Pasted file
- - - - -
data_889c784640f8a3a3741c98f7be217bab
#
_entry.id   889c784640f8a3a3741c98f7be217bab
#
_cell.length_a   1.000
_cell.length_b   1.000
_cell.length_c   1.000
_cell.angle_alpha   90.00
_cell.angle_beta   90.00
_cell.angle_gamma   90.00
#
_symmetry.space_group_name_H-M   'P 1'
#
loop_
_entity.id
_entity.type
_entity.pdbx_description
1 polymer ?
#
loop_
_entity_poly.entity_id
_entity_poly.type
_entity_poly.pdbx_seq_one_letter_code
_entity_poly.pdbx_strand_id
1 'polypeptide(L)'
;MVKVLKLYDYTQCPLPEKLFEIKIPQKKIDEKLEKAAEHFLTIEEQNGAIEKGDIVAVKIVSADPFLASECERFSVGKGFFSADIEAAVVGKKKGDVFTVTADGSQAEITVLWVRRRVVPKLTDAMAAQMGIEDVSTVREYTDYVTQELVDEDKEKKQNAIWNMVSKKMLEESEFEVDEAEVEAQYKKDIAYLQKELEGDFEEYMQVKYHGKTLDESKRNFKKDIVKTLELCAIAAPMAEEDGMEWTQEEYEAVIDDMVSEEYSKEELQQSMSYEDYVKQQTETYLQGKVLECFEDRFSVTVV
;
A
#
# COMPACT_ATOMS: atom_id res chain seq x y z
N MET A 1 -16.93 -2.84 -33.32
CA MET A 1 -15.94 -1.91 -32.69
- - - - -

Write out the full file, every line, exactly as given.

data_889c784640f8a3a3741c98f7be217bab
#
_entry.id   889c784640f8a3a3741c98f7be217bab
#
_cell.length_a   1.000
_cell.length_b   1.000
_cell.length_c   1.000
_cell.angle_alpha   90.00
_cell.angle_beta   90.00
_cell.angle_gamma   90.00
#
_symmetry.space_group_name_H-M   'P 1'
#
loop_
_entity.id
_entity.type
_entity.pdbx_description
1 polymer ?
#
loop_
_entity_poly.entity_id
_entity_poly.type
_entity_poly.pdbx_seq_one_letter_code
_entity_poly.pdbx_strand_id
1 'polypeptide(L)'
;MVKVLKLYDYTQCPLPEKLFEIKIPQKKIDEKLEKAAEHFLTIEEQNGAIEKGDIVAVKIVSADPFLASECERFSVGKGFFSADIEAAVVGKKKGDVFTVTADGSQAEITVLWVRRRVVPKLTDAMAAQMGIEDVSTVREYTDYVTQELVDEDKEKKQNAIWNMVSKKMLEESEFEVDEAEVEAQYKKDIAYLQKELEGDFEEYMQVKYHGKTLDESKRNFKKDIVKTLELCAIAAPMAEEDGMEWTQEEYEAVIDDMVSEEYSKEELQQSMSYEDYVKQQTETYLQGKVLECFEDRFSVTVV
;
A
#
# COMPACT_ATOMS: atom_id res chain seq x y z
N MET A 1 -16.93 -2.84 -33.32
CA MET A 1 -15.94 -1.91 -32.69